Prof. ST Hsieh
Director, US-China Energy Industry Forum
February 25, 2022
Russian military is advancing toward Kiev, and it will fall anytime. It is not the end of this war and, unfortunately, human sufferings in the battle ground will continue. It is not the time to assign responsibilities or claim who is the winner or the looser. Many challenging issues, not answers, will have to be settled by Biden and Putin, hopefully soon.
The conflict is not unexpected, but the regrets are that should it be resolved before guns were fired? There were opportunities and crossed messages, may be now is time look at the post-war scenario. But first, we have to ask the questions that why are all these bloods and sufferings?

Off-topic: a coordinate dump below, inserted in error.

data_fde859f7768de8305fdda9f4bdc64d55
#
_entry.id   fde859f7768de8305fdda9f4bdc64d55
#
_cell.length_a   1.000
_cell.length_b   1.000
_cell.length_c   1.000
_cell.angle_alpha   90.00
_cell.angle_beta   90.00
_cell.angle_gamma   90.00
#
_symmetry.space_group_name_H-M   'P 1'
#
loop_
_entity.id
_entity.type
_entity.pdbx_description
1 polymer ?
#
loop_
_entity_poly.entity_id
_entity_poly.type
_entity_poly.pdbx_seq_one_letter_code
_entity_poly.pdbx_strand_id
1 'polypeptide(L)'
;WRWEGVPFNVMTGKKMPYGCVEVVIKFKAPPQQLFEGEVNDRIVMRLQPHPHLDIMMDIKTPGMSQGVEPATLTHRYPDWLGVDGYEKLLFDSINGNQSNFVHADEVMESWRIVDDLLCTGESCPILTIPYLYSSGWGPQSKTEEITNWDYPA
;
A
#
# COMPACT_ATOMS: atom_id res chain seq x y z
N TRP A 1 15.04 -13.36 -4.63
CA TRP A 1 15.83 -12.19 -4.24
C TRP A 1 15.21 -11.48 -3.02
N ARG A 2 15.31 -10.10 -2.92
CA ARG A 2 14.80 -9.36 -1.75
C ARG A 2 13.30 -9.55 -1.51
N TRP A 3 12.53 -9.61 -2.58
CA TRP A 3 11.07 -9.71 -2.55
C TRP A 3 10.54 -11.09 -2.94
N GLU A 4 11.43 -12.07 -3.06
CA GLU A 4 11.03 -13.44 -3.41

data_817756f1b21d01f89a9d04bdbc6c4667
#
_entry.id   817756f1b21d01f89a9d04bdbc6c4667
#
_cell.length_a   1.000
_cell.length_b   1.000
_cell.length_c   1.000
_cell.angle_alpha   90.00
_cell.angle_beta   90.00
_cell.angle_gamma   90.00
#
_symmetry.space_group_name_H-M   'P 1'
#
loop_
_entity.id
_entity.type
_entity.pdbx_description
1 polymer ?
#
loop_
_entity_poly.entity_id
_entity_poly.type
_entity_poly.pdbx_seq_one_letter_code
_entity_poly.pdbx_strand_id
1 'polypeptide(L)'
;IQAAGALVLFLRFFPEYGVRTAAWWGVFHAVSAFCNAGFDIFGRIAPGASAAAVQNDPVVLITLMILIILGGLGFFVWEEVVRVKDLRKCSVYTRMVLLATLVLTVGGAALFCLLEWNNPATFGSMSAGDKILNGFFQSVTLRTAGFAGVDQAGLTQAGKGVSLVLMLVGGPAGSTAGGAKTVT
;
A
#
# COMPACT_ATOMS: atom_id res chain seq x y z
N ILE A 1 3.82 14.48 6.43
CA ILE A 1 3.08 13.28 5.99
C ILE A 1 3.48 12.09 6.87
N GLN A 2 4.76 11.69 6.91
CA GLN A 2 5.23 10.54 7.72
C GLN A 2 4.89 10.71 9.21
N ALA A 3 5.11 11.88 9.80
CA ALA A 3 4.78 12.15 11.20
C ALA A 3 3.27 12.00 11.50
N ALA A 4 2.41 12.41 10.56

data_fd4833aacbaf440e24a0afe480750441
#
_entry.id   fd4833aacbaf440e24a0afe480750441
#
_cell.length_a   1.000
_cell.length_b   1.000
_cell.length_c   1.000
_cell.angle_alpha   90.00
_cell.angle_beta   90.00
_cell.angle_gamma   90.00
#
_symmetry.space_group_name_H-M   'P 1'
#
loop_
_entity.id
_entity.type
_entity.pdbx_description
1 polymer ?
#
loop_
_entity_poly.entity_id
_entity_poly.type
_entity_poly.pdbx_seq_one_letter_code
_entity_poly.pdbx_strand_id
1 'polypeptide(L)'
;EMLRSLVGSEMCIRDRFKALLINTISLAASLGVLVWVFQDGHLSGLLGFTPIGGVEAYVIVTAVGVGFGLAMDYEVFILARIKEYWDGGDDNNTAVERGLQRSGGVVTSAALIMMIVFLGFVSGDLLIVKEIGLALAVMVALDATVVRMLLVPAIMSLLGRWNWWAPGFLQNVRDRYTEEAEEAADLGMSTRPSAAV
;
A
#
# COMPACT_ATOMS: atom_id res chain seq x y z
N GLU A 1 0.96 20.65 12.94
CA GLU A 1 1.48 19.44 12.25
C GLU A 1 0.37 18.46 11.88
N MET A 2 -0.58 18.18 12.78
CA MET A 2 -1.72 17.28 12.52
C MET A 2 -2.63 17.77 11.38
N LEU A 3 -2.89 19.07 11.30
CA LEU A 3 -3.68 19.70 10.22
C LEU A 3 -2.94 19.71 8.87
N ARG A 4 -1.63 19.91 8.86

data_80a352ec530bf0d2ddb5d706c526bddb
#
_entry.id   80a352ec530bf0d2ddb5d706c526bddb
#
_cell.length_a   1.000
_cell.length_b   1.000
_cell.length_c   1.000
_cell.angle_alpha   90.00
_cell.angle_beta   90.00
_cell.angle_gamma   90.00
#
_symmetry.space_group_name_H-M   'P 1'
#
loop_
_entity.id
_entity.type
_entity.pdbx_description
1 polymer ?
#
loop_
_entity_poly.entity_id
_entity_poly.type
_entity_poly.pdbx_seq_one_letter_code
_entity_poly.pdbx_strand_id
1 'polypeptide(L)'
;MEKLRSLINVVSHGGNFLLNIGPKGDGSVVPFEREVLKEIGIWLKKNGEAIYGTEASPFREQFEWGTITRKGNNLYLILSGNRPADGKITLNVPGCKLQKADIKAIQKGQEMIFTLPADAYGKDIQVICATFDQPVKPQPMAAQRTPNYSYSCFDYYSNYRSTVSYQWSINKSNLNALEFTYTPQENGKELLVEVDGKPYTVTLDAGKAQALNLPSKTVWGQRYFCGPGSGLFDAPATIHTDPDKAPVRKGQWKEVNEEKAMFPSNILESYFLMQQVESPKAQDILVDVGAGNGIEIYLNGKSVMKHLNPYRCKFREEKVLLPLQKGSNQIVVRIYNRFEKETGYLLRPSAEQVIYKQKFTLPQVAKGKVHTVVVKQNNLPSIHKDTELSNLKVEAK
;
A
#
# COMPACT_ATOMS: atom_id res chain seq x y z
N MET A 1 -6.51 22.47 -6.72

The core issue of this war is energy security and the calculus of each player in Europe. First, it should be clearly pointed out that Russia is part of the Europe too. But geopolitics have decided that Russia and her few allies are not welcomed as genuine members of the European family. On the other hand, nature endowed Russia with abundant oil and gas. While European progressives pressed for an immediate green energy agenda, the reality is that Europe now depends on Russia for natural gas and crude oil. It is clear beyond any doubt that oil and gas productions are “dirty businesses,” and Europe takes the high standard and rejects the production of dirty fossil fuels. Thus Europe depends on Russia oil and gas with the claim that Europe is the leader of clean energy, asks the world to follow.
The war in Ukraine brings the dirty reality that Europe depends on Russia oil and gas to maintain a clean lifestyle. The following new reports highlight the dilemma: